In Almanac April 2, 1996, the reengineering of the University's Center for Technology Transfer was outlined. Below is a progress report on the Center's efforts to help achieve the goals and objectives of Penn's Agenda for Excellence and its administrative restructuring plan.
The Center for Technology Transfer (CTT) is charged with managing the University's intellectual property assets. CTT's recent reengineering, recruitment of a new team of professionals, commitment to provide quality research support services to faculty, and new strategy have resulted in a dramatic increase in technology development and commercialization activities. Faculty have responded positively to the new strategy of turning research results into research dollars in the shortterm and generating income from fees, patent reimbursements, equity, and royalties in the longterm. Yeartodate, invention disclosures are up 29%, licenses/options are up 175%, industry-sponsored research agreements are up 70% in number and 3% in funding, and material transfer agreements are up 100%.
CTT strives to preserve Penn's traditional academic values, serve a faculty increasingly interested in industry collaborations, commercialize technology, and recognize the needs of industry partners investing in our embryonic discoveries.
The technology transfer world is changing dramatically. Large companies continue to merge and realign to better exploit their marketing and distribution assets. Aside from preestablished research relationships, large companies are increasingly not interested in embryonic technology licensing opportunities from universities. However, CTT will continue to offer fundamental discoveries to large companies to attract their research sponsorship and to seek their interest in strategic alliances.
Licensing embryonic technologies to entrepreneurial ventures requires the support and active participation of the faculty. Licensing to these startups, in which faculty play a founding role, presents complex challenges related to conflict of interest and commitment. Penn has in place wellconceived and established policies, guidelines, and practices to effectively manage conflicts of interest and related academic freedom and collegiality issues.
More problematic, however, in such situations is the academic tradition of freely sharing materials and information. The concern seems to be that if materials are received from Penn researchers who are involved with entrepreneurial ventures in which they can have a founding role, then any inventions that result from the use of shared materials will belong to "the investigators' company." Penn intellectual property technology commercialization licenses reserve for Penn and its researchers the right to use licensed technology for educational and research purposes. Licenses do not obligate Penn to offer future Penn discoveries or improvements, other than those made as part of a company-sponsored research agreement, to a licensee. Further, Penn has no obligation to a licensee for inventions made by its faculty or by researchers at collaborating institutions using materials related to the license unless the new invention could not have been made without the direct use of such materials provided by Penn.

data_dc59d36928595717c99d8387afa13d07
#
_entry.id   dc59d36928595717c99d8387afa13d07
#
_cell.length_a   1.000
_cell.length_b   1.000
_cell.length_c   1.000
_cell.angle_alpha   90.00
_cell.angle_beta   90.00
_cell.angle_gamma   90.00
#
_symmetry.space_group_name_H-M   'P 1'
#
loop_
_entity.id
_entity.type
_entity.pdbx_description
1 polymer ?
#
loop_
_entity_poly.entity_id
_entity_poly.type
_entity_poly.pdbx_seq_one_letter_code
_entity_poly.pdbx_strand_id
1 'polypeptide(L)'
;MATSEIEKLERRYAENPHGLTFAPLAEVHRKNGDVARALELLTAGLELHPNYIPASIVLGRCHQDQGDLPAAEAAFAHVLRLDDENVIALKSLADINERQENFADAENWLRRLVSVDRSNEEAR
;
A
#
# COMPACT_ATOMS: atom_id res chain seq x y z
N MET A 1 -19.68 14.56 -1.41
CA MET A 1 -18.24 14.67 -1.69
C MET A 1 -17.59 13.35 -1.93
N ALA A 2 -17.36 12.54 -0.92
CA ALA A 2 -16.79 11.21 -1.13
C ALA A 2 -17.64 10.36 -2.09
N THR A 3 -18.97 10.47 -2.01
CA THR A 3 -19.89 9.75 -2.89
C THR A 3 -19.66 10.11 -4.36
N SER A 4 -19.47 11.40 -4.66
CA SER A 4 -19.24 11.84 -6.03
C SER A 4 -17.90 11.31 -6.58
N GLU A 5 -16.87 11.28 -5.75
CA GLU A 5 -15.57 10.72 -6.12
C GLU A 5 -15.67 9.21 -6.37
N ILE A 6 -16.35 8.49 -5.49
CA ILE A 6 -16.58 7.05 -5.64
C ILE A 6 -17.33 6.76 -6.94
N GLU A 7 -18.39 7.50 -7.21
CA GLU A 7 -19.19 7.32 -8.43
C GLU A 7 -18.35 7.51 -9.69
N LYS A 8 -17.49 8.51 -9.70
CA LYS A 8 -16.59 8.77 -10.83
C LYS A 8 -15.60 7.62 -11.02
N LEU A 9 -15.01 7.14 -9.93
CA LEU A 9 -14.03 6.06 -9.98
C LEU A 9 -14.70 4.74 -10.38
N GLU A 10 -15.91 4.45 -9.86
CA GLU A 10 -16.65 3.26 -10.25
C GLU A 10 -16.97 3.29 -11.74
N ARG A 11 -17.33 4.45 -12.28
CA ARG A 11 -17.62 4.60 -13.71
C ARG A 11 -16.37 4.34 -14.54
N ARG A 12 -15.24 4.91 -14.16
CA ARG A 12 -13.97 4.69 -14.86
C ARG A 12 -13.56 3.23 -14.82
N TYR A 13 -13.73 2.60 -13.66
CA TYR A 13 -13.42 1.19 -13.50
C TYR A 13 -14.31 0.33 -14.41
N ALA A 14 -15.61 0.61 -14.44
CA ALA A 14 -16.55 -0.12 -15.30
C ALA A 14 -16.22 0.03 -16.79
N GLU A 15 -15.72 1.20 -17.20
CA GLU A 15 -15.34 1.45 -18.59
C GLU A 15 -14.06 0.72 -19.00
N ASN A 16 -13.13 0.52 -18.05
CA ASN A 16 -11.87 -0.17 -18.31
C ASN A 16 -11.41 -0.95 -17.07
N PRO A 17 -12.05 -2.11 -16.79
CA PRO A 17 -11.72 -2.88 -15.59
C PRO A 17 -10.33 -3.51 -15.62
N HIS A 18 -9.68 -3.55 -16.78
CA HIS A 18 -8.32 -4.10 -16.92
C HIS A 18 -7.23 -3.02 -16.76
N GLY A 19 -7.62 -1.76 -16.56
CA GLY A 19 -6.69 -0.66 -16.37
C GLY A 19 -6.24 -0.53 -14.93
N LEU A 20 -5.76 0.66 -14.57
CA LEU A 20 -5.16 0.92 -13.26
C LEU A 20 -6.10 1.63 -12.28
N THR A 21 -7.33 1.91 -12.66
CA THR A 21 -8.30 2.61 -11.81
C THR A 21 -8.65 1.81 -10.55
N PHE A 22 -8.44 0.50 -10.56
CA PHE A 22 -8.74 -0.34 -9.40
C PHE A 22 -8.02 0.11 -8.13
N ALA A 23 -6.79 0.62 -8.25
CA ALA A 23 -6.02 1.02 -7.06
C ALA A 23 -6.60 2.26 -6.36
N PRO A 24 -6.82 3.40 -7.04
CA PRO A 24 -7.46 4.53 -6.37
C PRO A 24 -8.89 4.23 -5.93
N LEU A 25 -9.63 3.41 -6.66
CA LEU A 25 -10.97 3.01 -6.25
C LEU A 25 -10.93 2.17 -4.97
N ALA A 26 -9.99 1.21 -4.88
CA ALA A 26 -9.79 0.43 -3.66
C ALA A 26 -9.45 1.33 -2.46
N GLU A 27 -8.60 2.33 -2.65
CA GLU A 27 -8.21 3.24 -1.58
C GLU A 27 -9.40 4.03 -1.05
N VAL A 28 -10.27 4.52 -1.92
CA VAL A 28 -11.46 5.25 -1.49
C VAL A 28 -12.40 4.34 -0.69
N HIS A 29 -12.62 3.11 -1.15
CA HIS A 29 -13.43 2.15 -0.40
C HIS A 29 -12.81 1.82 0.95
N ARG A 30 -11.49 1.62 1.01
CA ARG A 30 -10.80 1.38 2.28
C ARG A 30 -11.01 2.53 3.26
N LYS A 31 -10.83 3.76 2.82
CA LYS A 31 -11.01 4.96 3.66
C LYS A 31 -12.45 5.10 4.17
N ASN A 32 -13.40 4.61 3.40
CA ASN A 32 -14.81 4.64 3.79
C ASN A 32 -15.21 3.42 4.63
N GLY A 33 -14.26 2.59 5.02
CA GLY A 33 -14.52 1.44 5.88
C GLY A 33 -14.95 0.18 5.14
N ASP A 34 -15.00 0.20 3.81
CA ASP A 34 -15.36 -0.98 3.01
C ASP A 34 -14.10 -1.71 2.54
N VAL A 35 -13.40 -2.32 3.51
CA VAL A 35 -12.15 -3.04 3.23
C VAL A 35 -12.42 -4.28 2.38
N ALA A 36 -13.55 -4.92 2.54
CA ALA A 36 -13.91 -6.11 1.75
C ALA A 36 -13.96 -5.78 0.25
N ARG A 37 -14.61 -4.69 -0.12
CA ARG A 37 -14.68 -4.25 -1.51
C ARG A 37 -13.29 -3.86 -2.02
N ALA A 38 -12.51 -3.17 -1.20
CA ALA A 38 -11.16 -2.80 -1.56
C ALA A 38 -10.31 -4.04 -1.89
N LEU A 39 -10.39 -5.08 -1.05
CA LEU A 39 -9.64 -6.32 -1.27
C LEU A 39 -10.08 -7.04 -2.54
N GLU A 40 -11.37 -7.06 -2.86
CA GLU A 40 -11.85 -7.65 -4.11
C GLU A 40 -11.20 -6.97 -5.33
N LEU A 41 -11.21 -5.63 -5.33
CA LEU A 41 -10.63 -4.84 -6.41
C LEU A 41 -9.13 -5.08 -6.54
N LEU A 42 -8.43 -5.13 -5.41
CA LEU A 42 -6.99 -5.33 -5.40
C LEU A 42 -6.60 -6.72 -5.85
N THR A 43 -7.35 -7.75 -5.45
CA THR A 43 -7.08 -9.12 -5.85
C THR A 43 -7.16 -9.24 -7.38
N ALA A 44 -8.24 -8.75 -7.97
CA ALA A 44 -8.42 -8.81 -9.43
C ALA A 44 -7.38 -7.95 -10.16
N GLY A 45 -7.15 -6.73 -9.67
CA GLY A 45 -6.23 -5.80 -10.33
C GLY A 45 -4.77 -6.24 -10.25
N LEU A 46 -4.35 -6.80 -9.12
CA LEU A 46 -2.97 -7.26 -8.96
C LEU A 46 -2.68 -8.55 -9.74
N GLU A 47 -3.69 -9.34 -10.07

In the life sciences, this means that any biological material that is used to simply demonstrate a concept or provide a vehicle to demonstrate a concept does not result in an obligation to the licensee or research sponsor. In this case, the researcher receiving the material is free to independently commercialize resulting inventions.
In the case where a shared biological material (e.g., antibody, clone, cell line, plasmid, peptide, vector) becomes an integral part of a discovery or an element necessary in achieving an invention, Penn is obligated to license the discovery to the material provider or research sponsor. Though this limits the academic freedom of the researcher, this situation is no different from what they are experiencing when they request and use biological materials from companies or other institutions who have licensed that material to a third party.
Penn's Patent Policy permits faculty with equity in startup ventures to conduct sponsored research supported by the venture. Obviously, faculty must disclose such relationships to the Conflict of Interest Standing Committee (COISC). The COISC reviews such matters and makes recommendations to the Vice Provost for Research on how real and perceived conflicts (time commitment, financial interest, scientific integrity, and educational mission) can be managed. Penn's Patent Policy prohibits faculty from having a fiduciary role in startup ventures based on Penn-licensed technology or from being an officer or member of the Board of Directors if the company is sponsoring research at Penn in the investigator's laboratory. Faculty, however, may be members of Scientific Advisory Boards.
A common misunderstanding or misconception is that because a startup company is founded around a faculty member's technology, that company is "Dr. X's company." In fact, Penn policy prohibits Penn researchers from having a management position with fiduciary or decision making responsibility in a licensee in which the researcher has stock and receives sponsored research.
In summary, commercializing University discoveries through both established and developmentstage organizations promotes the tripart research/teaching/service mission of the University. Commercialization requires the support of faculty investigators. Industry collaborations promote academic productivity. Penn has fair and reasonable policies, guidelines, and practices to manage industry university technology commercialization relationships and the real and perceived conflicts of interest such relationships create.
-- Louis P. Berneman, Managing Director, Center for Technology Transfer
Volume 43 Number 21
February 11, 1997
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